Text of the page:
The headline in the Daily News was a shocker: ?New York State Board of Regents Chancellor Merryl? Tisch blasts Mayor Bloomberg's school reforms: Calls some schools `warehouses' for poor-performing students.?
It's too early to know whether Tisch's visit to Automotive High School in Brooklyn, where, says the News report, ?just 1 % of students graduated ready for college last year,? will lead to anything.
But the Times gave the story a slightly different twist: ?Regents Chief Says No to a Run for Mayor.?? Interesting.
Times reporter Fernanda Santos says that ?the buzz? about the outspoken (and rich) chancellor running for NYC mayor had been around for weeks.? The last time Tisch was asked about rumors of? an education shakeup in the Empire State, last summer, on an Albany radio show, she dropped the bomb that David Steiner was resigning as commissioner of education. (See my Ed Next story from this summer.) ?Not this time.? Tisch ?categorically denied? the rumors, says the Times.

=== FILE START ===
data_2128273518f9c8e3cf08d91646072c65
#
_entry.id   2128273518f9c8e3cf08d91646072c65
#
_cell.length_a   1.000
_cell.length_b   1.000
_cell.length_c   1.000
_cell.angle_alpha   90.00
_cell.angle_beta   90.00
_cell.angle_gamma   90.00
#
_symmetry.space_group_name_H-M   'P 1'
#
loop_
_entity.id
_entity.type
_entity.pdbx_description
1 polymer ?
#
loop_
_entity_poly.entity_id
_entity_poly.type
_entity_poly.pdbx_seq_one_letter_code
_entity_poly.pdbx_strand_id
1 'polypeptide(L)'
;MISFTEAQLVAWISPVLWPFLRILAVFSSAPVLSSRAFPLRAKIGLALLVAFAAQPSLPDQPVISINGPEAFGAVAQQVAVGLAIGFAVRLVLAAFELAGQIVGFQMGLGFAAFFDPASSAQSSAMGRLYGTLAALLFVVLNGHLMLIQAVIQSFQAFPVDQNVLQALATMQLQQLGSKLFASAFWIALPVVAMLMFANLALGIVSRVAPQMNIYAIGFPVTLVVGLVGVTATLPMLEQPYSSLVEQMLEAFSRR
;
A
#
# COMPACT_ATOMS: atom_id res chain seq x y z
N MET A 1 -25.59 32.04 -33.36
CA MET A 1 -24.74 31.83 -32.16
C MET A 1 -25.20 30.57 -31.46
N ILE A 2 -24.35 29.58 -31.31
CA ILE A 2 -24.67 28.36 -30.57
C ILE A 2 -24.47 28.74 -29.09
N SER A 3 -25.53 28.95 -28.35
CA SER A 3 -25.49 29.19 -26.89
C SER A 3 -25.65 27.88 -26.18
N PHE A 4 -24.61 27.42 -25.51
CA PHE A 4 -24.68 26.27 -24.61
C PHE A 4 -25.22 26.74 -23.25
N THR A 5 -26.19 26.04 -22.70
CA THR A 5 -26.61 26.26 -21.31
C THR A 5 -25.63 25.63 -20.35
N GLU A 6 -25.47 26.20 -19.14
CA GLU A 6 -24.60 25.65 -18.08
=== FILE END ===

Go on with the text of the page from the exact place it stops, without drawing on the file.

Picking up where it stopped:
More interesting, perhaps, is the story of Tisch's visit to Automotive High, during which she was accompanied by the state's new commissioner of education, John King. The visit actually took place a couple of weeks ago. ?And Tisch remarked:
Where do you think these kids are going? They have no education and they aren't getting one?? I'm not saying they're going to be college- and career-ready; I'm not a fool. So put a G.E.D. program in there; teach them skills.
The new ? and diplomatic -- commissioner, Mr. King, added, ?We're on the same page about the urgent need for change but we're always going to try to offer constructive feedback when we have concerns.?
Though Bloomberg shot back that Tisch was ?totally wrong on the facts,? the billionaire mayor, once discussed as a potential ?education President? ?(me among those talkers, in my 2008 story in Ed Next)? has not been having an easy time of it since his partner in reform, Joel Klein turned in his NYC chancellor hat last fall.? I'm sure that Regent chief Tisch has not heard the last of the questions about the mayoralty.
--Peter Meyer, Bernard Lee Schwartz Policy Fellow